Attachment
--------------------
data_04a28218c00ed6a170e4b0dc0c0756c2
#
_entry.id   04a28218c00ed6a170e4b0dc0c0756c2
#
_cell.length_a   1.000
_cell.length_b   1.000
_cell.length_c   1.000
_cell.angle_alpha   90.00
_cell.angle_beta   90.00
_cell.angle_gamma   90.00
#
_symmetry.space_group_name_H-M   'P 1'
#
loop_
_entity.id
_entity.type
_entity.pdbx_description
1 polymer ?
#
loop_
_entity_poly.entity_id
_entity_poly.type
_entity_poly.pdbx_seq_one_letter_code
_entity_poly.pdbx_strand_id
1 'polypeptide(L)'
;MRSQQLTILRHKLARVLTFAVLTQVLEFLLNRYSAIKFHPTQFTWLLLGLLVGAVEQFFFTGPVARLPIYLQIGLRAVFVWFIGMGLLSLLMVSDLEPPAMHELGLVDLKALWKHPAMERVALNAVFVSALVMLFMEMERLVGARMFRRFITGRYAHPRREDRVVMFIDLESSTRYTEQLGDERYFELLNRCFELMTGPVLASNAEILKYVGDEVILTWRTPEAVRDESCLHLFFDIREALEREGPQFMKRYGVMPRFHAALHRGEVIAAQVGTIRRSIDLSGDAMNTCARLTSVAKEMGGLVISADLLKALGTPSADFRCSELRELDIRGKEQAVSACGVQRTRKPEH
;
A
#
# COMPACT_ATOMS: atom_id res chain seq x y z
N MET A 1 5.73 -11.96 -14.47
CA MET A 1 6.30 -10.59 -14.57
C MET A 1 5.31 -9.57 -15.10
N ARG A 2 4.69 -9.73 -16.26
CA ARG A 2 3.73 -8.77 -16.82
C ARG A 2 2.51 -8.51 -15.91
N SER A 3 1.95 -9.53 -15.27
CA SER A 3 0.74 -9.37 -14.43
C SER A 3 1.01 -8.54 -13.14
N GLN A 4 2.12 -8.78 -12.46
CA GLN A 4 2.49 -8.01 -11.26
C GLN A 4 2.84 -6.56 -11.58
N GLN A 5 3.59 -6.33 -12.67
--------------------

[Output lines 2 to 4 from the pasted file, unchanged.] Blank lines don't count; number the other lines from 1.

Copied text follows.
#
_entry.id   04a28218c00ed6a170e4b0dc0c0756c2
#